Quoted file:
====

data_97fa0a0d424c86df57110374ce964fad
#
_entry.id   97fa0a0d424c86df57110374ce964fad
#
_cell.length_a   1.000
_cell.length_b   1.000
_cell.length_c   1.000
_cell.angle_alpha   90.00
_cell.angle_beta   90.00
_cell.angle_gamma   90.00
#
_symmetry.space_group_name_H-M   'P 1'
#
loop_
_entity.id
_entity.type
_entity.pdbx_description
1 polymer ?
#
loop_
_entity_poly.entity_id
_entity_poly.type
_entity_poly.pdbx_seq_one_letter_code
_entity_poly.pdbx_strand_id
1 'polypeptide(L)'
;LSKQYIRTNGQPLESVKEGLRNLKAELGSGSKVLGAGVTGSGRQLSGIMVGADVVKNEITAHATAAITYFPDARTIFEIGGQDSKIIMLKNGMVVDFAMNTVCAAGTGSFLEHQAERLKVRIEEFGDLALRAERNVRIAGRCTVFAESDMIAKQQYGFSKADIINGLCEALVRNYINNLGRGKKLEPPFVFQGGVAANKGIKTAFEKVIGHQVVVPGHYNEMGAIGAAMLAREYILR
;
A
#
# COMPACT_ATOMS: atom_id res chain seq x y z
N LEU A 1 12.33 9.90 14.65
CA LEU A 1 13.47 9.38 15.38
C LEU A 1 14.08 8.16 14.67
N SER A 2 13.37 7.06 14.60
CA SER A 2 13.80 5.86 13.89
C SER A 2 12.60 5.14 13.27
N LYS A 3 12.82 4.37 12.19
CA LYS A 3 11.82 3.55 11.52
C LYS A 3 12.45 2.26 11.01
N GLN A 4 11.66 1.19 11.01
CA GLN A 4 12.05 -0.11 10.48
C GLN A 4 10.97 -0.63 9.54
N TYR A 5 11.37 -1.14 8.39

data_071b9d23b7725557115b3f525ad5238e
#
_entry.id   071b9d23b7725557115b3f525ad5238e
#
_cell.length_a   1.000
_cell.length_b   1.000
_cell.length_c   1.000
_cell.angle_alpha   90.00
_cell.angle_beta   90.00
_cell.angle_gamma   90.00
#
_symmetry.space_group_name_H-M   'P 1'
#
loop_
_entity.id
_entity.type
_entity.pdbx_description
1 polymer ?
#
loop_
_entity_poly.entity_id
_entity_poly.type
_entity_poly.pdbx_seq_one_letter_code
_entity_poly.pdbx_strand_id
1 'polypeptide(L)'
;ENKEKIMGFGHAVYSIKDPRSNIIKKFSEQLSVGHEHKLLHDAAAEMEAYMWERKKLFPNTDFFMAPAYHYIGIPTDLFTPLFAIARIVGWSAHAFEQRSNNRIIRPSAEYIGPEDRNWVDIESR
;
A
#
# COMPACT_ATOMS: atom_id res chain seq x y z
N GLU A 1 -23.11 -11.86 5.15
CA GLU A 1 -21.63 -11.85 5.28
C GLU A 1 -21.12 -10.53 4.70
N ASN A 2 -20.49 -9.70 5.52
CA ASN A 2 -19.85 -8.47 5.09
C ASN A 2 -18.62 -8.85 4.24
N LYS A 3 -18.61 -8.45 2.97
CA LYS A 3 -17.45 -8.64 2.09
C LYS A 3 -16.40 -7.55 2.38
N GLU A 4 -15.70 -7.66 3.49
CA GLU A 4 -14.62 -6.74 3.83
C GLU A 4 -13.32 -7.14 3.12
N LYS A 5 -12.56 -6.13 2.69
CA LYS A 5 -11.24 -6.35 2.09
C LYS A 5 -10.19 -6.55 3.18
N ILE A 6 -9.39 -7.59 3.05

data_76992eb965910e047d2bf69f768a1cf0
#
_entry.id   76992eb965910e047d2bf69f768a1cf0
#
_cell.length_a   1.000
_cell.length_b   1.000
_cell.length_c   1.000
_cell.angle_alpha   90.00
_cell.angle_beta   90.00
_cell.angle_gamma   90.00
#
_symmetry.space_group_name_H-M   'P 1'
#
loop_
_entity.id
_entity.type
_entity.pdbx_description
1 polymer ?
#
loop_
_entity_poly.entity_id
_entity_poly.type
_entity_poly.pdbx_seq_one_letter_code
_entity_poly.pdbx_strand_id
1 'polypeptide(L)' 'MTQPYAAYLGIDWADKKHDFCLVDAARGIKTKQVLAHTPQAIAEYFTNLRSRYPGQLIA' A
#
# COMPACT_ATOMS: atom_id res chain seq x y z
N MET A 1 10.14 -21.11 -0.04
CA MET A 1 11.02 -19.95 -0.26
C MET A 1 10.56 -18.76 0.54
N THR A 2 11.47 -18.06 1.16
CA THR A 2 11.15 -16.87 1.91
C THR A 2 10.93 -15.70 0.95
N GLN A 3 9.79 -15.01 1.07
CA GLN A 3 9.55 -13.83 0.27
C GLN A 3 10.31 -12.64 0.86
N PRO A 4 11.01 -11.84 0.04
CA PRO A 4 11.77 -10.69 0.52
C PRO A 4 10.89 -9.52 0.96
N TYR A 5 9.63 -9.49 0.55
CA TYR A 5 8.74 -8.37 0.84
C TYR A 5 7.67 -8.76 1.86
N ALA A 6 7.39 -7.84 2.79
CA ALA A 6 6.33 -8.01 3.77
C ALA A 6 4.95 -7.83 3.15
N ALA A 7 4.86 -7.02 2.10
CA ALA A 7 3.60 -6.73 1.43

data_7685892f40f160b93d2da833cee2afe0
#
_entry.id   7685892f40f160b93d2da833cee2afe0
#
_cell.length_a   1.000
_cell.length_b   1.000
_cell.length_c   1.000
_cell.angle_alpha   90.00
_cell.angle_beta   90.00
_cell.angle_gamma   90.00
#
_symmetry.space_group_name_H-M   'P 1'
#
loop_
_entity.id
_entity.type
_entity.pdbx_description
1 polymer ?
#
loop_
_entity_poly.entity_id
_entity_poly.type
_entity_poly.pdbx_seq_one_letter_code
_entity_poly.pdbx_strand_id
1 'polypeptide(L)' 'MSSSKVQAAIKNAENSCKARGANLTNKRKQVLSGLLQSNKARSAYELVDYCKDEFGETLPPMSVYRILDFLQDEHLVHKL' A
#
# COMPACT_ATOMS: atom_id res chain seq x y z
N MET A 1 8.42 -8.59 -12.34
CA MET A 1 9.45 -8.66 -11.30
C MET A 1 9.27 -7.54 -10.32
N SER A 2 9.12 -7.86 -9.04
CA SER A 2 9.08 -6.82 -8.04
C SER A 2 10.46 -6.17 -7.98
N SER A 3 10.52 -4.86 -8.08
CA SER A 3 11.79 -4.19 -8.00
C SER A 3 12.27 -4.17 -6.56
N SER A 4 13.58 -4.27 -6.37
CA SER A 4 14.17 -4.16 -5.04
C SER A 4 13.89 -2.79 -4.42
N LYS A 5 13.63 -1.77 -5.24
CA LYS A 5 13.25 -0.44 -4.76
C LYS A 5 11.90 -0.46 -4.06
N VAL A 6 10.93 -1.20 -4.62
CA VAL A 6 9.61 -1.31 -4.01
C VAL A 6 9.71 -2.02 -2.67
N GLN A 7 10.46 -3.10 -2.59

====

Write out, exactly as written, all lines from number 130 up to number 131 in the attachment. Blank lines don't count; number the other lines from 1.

CA TYR A 5 8.74 -8.37 0.84
C TYR A 5 7.67 -8.76 1.86